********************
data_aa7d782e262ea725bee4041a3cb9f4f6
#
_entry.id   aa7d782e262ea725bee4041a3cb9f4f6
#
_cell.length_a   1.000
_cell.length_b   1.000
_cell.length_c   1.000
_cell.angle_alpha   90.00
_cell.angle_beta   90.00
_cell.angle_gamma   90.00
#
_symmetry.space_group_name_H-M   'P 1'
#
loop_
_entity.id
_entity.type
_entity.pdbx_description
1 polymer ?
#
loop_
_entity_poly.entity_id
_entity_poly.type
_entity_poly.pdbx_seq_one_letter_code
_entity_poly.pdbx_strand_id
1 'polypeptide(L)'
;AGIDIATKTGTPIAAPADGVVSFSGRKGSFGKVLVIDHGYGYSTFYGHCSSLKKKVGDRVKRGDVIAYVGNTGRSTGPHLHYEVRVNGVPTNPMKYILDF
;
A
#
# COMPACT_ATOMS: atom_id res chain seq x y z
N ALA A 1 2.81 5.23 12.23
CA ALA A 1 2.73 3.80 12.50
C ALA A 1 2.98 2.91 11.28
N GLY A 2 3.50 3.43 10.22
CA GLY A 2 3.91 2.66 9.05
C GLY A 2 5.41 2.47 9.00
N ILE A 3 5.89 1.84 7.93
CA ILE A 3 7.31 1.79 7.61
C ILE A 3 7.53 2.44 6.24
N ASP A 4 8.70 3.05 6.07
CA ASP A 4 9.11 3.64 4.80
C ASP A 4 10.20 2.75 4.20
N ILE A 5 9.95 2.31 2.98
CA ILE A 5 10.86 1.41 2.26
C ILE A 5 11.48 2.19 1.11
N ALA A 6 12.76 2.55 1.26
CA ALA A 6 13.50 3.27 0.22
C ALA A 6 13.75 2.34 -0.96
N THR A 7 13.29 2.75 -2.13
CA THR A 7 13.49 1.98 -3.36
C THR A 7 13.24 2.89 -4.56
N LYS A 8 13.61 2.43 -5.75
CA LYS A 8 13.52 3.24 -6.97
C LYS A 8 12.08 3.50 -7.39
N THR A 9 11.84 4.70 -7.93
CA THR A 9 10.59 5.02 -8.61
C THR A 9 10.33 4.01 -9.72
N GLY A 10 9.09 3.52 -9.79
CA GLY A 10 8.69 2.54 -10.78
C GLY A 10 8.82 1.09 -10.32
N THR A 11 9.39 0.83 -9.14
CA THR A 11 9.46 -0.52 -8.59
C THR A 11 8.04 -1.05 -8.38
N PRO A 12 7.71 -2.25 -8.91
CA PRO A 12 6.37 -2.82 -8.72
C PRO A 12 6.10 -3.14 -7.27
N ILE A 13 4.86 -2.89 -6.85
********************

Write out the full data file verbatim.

data_aa7d782e262ea725bee4041a3cb9f4f6
#
_entry.id   aa7d782e262ea725bee4041a3cb9f4f6
#
_cell.length_a   1.000
_cell.length_b   1.000
_cell.length_c   1.000
_cell.angle_alpha   90.00
_cell.angle_beta   90.00
_cell.angle_gamma   90.00
#
_symmetry.space_group_name_H-M   'P 1'
#
loop_
_entity.id
_entity.type
_entity.pdbx_description
1 polymer ?
#
loop_
_entity_poly.entity_id
_entity_poly.type
_entity_poly.pdbx_seq_one_letter_code
_entity_poly.pdbx_strand_id
1 'polypeptide(L)'
;AGIDIATKTGTPIAAPADGVVSFSGRKGSFGKVLVIDHGYGYSTFYGHCSSLKKKVGDRVKRGDVIAYVGNTGRSTGPHLHYEVRVNGVPTNPMKYILDF
;
A
#
# COMPACT_ATOMS: atom_id res chain seq x y z
N ALA A 1 2.81 5.23 12.23
CA ALA A 1 2.73 3.80 12.50
C ALA A 1 2.98 2.91 11.28
N GLY A 2 3.50 3.43 10.22
CA GLY A 2 3.91 2.66 9.05
C GLY A 2 5.41 2.47 9.00
N ILE A 3 5.89 1.84 7.93
CA ILE A 3 7.31 1.79 7.61
C ILE A 3 7.53 2.44 6.24
N ASP A 4 8.70 3.05 6.07
CA ASP A 4 9.11 3.64 4.80
C ASP A 4 10.20 2.75 4.20
N ILE A 5 9.95 2.31 2.98
CA ILE A 5 10.86 1.41 2.26
C ILE A 5 11.48 2.19 1.11
N ALA A 6 12.76 2.55 1.26
CA ALA A 6 13.50 3.27 0.22
C ALA A 6 13.75 2.34 -0.96
N THR A 7 13.29 2.75 -2.13
CA THR A 7 13.49 1.98 -3.36
C THR A 7 13.24 2.89 -4.56
N LYS A 8 13.61 2.43 -5.75
CA LYS A 8 13.52 3.24 -6.97
C LYS A 8 12.08 3.50 -7.39
N THR A 9 11.84 4.70 -7.93
CA THR A 9 10.59 5.02 -8.61
C THR A 9 10.33 4.01 -9.72
N GLY A 10 9.09 3.52 -9.79
CA GLY A 10 8.69 2.54 -10.78
C GLY A 10 8.82 1.09 -10.32
N THR A 11 9.39 0.83 -9.14
CA THR A 11 9.46 -0.52 -8.59
C THR A 11 8.04 -1.05 -8.38
N PRO A 12 7.71 -2.25 -8.91
CA PRO A 12 6.37 -2.82 -8.72
C PRO A 12 6.10 -3.14 -7.27
N ILE A 13 4.86 -2.89 -6.85